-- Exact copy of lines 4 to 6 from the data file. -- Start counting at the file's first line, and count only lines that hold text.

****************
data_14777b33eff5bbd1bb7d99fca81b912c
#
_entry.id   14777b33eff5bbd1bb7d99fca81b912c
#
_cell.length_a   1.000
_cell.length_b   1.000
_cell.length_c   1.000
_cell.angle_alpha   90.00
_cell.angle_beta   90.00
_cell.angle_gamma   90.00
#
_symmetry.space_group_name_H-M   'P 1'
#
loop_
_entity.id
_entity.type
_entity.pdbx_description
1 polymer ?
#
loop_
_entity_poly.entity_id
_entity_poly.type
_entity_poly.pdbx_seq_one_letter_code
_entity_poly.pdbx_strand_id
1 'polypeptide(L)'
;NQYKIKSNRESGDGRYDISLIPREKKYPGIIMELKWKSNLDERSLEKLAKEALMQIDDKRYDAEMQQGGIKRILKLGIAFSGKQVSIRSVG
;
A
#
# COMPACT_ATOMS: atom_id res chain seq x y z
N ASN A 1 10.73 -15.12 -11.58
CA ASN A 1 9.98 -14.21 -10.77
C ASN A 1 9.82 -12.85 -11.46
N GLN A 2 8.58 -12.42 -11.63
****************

#
_cell.length_a   1.000
_cell.length_b   1.000